CARSON — Long-dormant plans to construct a student union at Cal State Dominguez Hills have been revived by pending legislation that would allow the university to double student fees paid into a building trust fund--if the students agree to the higher rate.
University officials, backed by student government leaders, asked the Legislature to authorize the fee increase after concluding that the current $20-a-year rate collected under the state's buy-it-yourself plan for student unions would never produce enough revenue to get the project off the ground.
The legislation introduced by Sen. Ralph Dills (D-Gardena) sailed through the Assembly Education Committee without a dissenting vote in the past week and appeared headed for final passage in this session.
If that happens on schedule, a student referendum on the higher fees could be held in January and construction of a $5.7-million student union on the main campus mall could begin in the fall of 1988, according to David Carber, vice president for operations at Dominguez Hills.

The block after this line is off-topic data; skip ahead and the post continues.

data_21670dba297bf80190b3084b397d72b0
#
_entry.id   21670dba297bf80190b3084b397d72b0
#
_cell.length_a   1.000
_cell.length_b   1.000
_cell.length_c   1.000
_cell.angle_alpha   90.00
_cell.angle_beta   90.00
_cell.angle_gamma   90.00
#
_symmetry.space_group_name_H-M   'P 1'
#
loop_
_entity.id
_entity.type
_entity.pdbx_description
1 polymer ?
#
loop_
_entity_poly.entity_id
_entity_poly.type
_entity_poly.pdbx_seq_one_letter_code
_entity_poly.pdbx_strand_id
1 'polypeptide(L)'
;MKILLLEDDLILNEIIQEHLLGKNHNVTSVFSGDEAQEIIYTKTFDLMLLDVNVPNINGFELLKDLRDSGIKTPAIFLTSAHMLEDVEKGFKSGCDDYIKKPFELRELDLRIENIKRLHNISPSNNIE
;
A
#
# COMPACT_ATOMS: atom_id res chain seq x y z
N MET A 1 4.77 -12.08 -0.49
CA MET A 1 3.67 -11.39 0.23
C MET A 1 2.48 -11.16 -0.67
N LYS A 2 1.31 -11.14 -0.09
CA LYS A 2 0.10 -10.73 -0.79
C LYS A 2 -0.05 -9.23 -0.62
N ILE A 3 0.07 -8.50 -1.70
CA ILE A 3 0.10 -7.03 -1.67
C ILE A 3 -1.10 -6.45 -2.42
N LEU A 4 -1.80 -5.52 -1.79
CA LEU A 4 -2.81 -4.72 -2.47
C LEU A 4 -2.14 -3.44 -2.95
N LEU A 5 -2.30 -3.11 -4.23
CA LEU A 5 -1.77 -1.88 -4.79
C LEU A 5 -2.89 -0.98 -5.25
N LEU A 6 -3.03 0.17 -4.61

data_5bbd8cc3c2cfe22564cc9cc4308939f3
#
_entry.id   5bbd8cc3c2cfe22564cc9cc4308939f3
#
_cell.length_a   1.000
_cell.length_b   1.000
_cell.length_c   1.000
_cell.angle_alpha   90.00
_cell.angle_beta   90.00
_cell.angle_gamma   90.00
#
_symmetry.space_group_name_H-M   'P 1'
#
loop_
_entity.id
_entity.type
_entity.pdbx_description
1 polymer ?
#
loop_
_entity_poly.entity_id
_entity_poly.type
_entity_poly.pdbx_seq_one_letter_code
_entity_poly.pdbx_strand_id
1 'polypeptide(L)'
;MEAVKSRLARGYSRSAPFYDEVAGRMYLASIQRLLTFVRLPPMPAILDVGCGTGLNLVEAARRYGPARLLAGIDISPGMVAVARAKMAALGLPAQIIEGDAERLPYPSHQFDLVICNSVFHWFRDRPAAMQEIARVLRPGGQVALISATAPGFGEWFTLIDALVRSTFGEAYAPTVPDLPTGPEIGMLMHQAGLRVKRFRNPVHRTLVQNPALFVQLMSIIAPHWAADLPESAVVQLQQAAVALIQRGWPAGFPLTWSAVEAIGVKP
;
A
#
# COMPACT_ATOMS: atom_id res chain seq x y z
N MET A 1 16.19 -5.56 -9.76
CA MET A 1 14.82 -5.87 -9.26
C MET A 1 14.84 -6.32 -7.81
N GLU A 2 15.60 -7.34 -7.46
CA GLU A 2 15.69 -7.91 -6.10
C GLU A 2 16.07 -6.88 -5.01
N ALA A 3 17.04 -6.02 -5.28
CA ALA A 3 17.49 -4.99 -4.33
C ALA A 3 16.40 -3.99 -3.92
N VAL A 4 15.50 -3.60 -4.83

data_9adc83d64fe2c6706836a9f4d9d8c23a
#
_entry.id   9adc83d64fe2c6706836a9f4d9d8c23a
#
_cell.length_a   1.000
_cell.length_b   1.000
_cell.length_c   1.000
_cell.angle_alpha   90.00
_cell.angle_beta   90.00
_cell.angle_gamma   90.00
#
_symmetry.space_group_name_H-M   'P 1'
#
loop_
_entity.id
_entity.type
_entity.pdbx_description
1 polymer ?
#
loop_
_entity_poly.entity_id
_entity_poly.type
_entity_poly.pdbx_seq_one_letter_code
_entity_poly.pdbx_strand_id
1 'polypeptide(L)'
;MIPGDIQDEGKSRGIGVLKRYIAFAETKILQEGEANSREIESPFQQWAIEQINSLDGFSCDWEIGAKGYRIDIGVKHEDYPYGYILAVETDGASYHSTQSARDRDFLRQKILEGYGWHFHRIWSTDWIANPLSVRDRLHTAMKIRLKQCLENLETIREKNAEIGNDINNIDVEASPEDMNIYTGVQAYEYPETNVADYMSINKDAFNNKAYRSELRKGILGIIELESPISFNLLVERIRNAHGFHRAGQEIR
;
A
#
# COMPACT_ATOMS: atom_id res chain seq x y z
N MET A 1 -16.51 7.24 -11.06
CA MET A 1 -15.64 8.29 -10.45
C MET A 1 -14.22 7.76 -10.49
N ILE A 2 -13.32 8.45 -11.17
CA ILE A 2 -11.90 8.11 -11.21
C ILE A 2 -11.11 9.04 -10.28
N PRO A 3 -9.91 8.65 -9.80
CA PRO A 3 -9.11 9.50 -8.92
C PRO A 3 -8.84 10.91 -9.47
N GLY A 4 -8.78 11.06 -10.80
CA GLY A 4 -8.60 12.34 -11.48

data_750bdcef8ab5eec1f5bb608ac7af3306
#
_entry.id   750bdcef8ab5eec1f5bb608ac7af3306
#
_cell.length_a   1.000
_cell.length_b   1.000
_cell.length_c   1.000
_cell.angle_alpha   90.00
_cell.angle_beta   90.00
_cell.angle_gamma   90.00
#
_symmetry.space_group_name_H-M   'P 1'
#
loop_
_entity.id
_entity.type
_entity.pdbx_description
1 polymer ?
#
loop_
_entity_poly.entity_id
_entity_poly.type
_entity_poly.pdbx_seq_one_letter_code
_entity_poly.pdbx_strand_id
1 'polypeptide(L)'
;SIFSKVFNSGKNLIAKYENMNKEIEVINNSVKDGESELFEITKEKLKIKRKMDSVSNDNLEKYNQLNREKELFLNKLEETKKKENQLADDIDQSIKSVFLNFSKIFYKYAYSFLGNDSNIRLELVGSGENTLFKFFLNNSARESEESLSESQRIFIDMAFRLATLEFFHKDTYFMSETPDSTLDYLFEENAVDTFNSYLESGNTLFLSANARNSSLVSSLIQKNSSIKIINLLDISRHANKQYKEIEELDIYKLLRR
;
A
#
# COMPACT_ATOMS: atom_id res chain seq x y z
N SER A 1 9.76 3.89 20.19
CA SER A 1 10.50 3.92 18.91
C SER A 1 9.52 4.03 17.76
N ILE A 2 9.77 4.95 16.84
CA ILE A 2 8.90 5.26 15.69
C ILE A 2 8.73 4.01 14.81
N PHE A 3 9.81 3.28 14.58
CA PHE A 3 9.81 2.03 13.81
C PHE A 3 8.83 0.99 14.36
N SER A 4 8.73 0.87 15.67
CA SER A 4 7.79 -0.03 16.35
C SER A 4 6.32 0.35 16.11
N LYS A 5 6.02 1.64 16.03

"We've made several attempts since 1975 to get a student union built, but we didn't have the financial package to do it," he said. "Now with lower interest rates, more student involvement and the higher fee, we think we will be able to put together the right elements."
Doubling the student fee, he said, will bring in about $330,000 annually and help qualify the project for a bond issue of the size needed to get it moving. About $1.7 million collected from student fees over the past decade is gathering interest in a trust fund, Carber said.
The fund would have grown faster, Carber said, but about a third of the annual income has been used to operate a temporary student center in the campus cafeteria building.
Students have complained that the crowded cafeteria is not suitable for study and relaxation, and the building is closed during morning and evening hours when students want to schedule meetings and other activities.
Two-Thirds Approval Needed
To make sure the student union project has strong campus support, the administration will require that at least two-thirds of the students voting in the referendum indicate their willingness to pay the higher fee, Carber said. He said a "substantial turnout" of the 7,500 students also will be expected.
Student government leaders said campus support hinges on the administration keeping its pledge to allow full student participation in carrying out the project.
"There's no doubt that we need a student union," said Daryl Evans, president of the Associated Students, "but we'd like a say in the design and what goes into the building."
He said student unions promote campus camaraderie and provide a base for a wide range of student and community activities.